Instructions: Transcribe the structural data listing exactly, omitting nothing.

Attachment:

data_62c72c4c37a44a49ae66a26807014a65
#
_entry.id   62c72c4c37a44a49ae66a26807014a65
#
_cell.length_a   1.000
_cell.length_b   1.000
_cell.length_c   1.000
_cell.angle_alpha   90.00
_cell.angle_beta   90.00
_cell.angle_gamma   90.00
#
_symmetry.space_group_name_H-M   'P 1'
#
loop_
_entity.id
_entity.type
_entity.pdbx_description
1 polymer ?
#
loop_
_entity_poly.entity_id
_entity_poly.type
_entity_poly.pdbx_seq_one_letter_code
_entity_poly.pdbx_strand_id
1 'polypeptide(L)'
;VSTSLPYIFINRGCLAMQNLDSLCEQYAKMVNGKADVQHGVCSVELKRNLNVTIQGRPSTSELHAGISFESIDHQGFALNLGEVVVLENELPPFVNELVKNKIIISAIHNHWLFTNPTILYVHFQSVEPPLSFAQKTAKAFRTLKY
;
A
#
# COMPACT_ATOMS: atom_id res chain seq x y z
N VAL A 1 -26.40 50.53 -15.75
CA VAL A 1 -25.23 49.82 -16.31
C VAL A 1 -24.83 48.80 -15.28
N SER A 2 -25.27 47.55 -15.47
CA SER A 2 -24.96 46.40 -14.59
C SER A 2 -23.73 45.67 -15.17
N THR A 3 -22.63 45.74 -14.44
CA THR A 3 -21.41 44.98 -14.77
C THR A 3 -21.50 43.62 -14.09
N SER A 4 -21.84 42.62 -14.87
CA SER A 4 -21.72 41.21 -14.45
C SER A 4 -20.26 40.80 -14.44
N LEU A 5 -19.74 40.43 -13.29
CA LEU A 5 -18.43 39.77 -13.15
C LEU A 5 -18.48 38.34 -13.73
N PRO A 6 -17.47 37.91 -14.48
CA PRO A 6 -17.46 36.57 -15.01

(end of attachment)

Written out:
data_62c72c4c37a44a49ae66a26807014a65
#
_entry.id   62c72c4c37a44a49ae66a26807014a65
#
_cell.length_a   1.000
_cell.length_b   1.000
_cell.length_c   1.000
_cell.angle_alpha   90.00
_cell.angle_beta   90.00
_cell.angle_gamma   90.00
#
_symmetry.space_group_name_H-M   'P 1'
#
loop_
_entity.id
_entity.type
_entity.pdbx_description
1 polymer ?
#
loop_
_entity_poly.entity_id
_entity_poly.type
_entity_poly.pdbx_seq_one_letter_code
_entity_poly.pdbx_strand_id
1 'polypeptide(L)'
;VSTSLPYIFINRGCLAMQNLDSLCEQYAKMVNGKADVQHGVCSVELKRNLNVTIQGRPSTSELHAGISFESIDHQGFALNLGEVVVLENELPPFVNELVKNKIIISAIHNHWLFTNPTILYVHFQSVEPPLSFAQKTAKAFRTLKY
;
A
#
# COMPACT_ATOMS: atom_id res chain seq x y z
N VAL A 1 -26.40 50.53 -15.75
CA VAL A 1 -25.23 49.82 -16.31
C VAL A 1 -24.83 48.80 -15.28
N SER A 2 -25.27 47.55 -15.47
CA SER A 2 -24.96 46.40 -14.59
C SER A 2 -23.73 45.67 -15.17
N THR A 3 -22.63 45.74 -14.44
CA THR A 3 -21.41 44.98 -14.77
C THR A 3 -21.50 43.62 -14.09
N SER A 4 -21.84 42.62 -14.87
CA SER A 4 -21.72 41.21 -14.45
C SER A 4 -20.26 40.80 -14.44
N LEU A 5 -19.74 40.43 -13.29
CA LEU A 5 -18.43 39.77 -13.15
C LEU A 5 -18.48 38.34 -13.73
N PRO A 6 -17.47 37.91 -14.48
CA PRO A 6 -17.46 36.57 -15.01